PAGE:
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date: 19 March 2019

Abstract and Keywords

This chapter argues that argument encoding systems that seem to involve three syntactic core cases (nominative/absolutive, ergative, accusative) are actually common ergative or accusative systems syntactically, with overt case markers for each of the two cases that disappear in intransitive contexts. Based on evidence from Kham, Djapu, Nez Perce, Upriver Halkomelem, and Dyirbal, it shows that a purely morphological approach to differential marking in terms of scale-driven optimization via harmonic alignment and local conjunction (based on Aissen (2003)) can derive these systems straightforwardly if a transitivity scale is postulated in addition to the standard definiteness, animacy, and person scales (Hale (1972), Silverstein (1976)). Since apparent three-way systems usually also involve differential marking sensitive to Hale/Silverstein scales, a conservative extension to (in)transitivity suggests itself. The final parts shows that the new morphological approach is either directly supported by, or at least compatible with, the available syntactic evidence.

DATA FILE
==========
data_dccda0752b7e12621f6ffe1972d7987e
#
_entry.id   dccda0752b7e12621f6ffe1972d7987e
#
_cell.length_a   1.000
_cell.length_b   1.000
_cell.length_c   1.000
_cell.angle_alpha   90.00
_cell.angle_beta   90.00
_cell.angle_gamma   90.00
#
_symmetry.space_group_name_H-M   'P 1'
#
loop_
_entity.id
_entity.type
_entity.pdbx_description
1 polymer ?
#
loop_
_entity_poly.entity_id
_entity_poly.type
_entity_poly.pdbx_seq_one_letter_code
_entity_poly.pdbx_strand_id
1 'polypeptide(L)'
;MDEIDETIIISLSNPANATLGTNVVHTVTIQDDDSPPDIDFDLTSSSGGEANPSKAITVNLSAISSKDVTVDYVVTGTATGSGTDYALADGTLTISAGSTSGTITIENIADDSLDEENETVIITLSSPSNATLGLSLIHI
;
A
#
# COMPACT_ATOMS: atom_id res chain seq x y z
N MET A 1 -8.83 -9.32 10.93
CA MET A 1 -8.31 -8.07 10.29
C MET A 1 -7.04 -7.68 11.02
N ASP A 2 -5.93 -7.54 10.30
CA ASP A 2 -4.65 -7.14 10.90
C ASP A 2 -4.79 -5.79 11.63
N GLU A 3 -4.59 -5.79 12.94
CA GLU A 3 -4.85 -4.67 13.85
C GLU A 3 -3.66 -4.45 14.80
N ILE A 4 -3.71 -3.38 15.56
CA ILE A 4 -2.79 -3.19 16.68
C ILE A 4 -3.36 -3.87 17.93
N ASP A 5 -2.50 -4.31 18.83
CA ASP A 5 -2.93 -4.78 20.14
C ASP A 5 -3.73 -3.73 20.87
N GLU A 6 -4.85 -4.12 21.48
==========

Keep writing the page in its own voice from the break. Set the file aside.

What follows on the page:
Keywords: case allomorphy, differential argument encoding, impoverishment, Optimality Theory, harmonic alignment, local conjunction, natural classes, syntactic ergativity, Agree

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